US Special Ops helping IDF with hostage rescue: Report

Defense Secretary Lloyd Austin said that the U.S. has “people on the ground” in Israel.

By World Israel News Staff

The U.S. has sent hostage negotiation experts who are part of American special operations forces to Israel, in order to assist with the possible recovery of captives from Hamas in the Gaza Strip, according to reports.

According to a report from The Messenger, U.S. special operations forces “have been placed on alert in a nearby European country,” suggesting that they may travel to Israel to support the rescue of hostages.

However, it appears that U.S. troops will not physically engage in combat against Hamas. Rather, they will serve as advisors and partners in the planning and execution of raids.

An anonymous Pentagon official told CNN that American support does not “entail troops on the ground in Israel.” The assistance will primarily come “in the form of intelligence, surveillance, and reconnaissance.”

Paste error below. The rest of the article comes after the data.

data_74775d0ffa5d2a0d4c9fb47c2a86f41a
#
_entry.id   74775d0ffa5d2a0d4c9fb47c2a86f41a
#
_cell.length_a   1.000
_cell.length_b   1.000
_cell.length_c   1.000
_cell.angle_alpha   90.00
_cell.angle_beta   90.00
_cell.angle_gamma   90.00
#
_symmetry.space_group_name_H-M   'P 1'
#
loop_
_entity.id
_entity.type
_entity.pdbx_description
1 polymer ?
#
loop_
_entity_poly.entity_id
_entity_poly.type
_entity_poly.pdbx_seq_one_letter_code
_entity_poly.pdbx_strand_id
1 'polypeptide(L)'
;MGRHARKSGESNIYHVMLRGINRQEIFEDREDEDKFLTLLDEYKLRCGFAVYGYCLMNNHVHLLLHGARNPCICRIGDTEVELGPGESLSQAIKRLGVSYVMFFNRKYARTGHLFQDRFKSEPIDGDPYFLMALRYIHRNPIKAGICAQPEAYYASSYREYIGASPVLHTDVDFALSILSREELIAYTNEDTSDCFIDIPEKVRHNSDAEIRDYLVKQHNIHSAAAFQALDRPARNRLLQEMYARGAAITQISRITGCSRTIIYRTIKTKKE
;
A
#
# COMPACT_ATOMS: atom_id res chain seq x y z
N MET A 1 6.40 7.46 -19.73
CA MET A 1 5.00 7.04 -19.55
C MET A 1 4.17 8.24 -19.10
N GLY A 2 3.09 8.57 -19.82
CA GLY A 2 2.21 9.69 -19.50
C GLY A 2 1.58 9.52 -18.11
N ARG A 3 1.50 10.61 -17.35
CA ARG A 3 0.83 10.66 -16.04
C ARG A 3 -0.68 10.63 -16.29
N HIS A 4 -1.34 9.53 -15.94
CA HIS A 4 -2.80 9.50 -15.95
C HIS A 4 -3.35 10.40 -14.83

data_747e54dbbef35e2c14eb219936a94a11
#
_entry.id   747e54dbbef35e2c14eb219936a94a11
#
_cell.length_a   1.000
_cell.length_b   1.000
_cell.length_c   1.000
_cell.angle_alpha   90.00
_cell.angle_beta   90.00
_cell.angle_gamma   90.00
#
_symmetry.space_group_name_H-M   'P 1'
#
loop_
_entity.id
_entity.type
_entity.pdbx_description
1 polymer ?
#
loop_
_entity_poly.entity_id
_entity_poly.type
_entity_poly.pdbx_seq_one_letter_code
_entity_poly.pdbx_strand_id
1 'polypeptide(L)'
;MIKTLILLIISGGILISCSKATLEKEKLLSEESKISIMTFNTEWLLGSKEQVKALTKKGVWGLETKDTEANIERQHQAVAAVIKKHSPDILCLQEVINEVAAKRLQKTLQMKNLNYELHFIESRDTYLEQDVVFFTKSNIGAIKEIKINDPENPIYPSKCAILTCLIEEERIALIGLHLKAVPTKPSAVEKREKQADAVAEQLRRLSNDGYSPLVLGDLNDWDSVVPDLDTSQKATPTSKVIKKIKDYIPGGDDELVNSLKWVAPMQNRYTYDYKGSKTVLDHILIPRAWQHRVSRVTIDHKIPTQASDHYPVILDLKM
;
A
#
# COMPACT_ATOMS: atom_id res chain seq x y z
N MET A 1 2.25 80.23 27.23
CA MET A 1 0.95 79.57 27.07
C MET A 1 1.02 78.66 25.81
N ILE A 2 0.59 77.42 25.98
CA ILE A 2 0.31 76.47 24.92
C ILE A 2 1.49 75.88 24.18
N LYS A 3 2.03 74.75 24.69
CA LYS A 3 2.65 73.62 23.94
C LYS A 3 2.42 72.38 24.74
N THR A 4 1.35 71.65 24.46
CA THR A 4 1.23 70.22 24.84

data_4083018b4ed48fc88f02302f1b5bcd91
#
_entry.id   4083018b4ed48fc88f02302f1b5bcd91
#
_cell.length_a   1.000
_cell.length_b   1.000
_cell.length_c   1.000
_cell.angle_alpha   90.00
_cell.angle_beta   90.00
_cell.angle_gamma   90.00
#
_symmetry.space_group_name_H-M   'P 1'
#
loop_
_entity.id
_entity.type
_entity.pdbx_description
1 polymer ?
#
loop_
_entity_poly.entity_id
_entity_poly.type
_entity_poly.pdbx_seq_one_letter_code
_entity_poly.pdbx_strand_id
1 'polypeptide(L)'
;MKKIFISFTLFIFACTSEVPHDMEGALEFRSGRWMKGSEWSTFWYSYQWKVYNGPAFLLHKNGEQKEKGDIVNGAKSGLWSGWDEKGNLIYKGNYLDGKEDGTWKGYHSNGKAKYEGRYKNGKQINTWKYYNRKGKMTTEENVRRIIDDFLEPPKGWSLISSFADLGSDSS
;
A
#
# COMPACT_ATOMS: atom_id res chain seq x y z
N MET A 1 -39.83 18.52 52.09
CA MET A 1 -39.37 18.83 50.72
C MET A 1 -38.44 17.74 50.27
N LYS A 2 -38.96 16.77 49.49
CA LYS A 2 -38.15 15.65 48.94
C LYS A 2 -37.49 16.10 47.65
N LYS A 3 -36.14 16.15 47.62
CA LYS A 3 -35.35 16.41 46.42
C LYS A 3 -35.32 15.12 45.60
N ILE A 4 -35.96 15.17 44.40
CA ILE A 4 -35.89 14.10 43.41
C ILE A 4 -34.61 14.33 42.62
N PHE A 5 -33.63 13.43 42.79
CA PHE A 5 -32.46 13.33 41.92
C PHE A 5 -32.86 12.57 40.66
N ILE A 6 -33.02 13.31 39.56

The official added that Israelis will have access to help from “Central Command and U.S. Special Operations Command, as well as Joint Special Operations Command (JSOC), which is the command within the military that develops special operations tactics and plans.”

Read  UN official accused of silence on Oct. 7 to visit Israel to document Hamas sexual violence

Defense Secretary Lloyd Austin said in a press conference on Tuesday the U.S. has “people on the ground” in Israel, who will aid the Israeli military with “intelligence and planning” for hostage rescue operations.

Austin added that the U.S. military already has a “liaison cell” in the Jewish State that partners with the IDF’s special operations forces. He emphasized that in addition to an aircraft carrier en route to Israel, the U.S. can also “rapidly deploy other resources into the region.”

“The arrival of these highly capable forces to the region is a strong signal of deterrence should any actor hostile to Israel consider trying to take advantage of this situation,” said Gen. Michael ‘Erik’ Kurilla, who oversees U.S. Central Command, in a press statement.